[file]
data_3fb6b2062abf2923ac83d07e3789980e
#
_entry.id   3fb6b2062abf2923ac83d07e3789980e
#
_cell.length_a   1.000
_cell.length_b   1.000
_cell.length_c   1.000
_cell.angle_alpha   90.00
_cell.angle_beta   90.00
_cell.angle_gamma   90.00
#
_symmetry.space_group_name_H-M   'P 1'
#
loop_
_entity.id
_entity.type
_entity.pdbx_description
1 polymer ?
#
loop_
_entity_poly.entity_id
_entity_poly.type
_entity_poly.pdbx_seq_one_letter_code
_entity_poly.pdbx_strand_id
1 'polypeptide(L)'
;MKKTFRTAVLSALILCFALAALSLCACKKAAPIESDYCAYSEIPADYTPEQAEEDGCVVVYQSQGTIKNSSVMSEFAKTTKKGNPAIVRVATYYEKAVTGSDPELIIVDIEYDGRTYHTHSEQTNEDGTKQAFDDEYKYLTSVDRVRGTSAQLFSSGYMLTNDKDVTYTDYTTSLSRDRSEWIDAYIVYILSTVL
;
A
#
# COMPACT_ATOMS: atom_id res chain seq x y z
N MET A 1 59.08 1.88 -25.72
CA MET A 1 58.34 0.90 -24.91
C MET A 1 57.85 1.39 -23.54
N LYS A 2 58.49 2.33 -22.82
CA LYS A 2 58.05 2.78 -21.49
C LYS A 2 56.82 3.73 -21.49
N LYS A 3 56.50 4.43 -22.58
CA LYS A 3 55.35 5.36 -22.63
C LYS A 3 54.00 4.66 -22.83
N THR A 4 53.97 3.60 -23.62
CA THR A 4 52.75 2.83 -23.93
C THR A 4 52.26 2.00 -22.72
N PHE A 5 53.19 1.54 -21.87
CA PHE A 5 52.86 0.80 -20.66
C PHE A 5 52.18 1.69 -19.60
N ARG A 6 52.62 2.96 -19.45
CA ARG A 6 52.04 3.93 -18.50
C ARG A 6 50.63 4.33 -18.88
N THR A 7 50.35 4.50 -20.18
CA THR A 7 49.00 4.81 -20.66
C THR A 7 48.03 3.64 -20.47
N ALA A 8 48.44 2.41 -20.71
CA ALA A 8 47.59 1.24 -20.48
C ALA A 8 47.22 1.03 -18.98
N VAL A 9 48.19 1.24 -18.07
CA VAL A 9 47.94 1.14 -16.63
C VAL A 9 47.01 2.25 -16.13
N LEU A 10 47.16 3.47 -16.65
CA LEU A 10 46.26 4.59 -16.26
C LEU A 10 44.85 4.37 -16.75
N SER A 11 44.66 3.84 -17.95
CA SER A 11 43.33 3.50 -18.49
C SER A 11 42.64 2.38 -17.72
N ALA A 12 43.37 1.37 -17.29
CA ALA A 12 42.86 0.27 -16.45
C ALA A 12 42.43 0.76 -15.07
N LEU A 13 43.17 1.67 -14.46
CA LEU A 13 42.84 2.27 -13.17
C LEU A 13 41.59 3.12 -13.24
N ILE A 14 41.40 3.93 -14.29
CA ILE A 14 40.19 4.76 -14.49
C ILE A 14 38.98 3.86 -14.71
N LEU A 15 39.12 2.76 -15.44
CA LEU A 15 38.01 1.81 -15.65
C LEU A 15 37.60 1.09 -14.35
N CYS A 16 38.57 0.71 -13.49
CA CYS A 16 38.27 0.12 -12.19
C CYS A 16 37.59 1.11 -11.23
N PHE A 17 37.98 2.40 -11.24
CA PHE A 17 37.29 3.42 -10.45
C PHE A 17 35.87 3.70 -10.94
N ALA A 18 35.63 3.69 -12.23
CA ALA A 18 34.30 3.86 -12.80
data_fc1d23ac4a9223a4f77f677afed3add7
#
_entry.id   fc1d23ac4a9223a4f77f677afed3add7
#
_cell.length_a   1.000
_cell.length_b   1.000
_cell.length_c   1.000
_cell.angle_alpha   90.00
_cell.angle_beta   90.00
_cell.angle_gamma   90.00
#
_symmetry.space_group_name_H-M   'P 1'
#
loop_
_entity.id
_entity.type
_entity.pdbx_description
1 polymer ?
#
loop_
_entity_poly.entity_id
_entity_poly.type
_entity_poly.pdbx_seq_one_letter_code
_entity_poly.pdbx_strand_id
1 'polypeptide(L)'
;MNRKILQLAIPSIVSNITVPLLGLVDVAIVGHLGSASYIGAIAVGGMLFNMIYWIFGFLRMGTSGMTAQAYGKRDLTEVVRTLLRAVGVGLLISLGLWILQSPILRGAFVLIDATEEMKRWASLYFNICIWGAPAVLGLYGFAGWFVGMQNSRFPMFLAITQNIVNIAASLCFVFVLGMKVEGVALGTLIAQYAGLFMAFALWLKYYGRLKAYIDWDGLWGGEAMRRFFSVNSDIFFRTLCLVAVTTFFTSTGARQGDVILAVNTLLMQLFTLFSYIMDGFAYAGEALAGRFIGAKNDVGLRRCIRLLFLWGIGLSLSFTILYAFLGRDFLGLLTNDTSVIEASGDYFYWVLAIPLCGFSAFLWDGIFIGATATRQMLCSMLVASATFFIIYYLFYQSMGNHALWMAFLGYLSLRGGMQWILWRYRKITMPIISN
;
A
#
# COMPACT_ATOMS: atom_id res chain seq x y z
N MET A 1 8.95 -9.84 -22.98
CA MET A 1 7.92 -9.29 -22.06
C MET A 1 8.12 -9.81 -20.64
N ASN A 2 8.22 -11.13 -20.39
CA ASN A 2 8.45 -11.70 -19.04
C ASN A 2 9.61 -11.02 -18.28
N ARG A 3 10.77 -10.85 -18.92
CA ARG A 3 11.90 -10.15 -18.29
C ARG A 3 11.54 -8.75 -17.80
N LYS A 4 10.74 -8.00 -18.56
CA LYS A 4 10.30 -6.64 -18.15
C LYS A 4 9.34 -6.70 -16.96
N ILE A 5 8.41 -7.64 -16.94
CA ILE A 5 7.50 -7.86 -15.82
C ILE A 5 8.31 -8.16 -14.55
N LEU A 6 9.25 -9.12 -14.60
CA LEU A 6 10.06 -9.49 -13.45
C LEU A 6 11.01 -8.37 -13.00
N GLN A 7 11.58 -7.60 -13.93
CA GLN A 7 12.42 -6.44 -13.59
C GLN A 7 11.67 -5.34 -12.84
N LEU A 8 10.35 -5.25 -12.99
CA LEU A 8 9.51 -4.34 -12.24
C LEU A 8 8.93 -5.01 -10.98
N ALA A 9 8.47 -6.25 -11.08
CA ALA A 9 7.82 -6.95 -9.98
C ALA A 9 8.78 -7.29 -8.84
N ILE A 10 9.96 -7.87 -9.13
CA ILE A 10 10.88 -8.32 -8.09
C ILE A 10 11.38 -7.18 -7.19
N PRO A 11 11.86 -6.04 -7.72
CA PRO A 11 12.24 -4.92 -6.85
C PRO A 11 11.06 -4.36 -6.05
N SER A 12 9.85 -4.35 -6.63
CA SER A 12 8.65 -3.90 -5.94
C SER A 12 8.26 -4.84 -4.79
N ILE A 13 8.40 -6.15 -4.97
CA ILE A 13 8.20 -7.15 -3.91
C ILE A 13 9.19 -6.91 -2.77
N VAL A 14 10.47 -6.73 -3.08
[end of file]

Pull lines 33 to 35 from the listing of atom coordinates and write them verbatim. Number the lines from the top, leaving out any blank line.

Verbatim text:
C MET A 1 57.85 1.39 -23.54
N LYS A 2 58.49 2.33 -22.82
CA LYS A 2 58.05 2.78 -21.49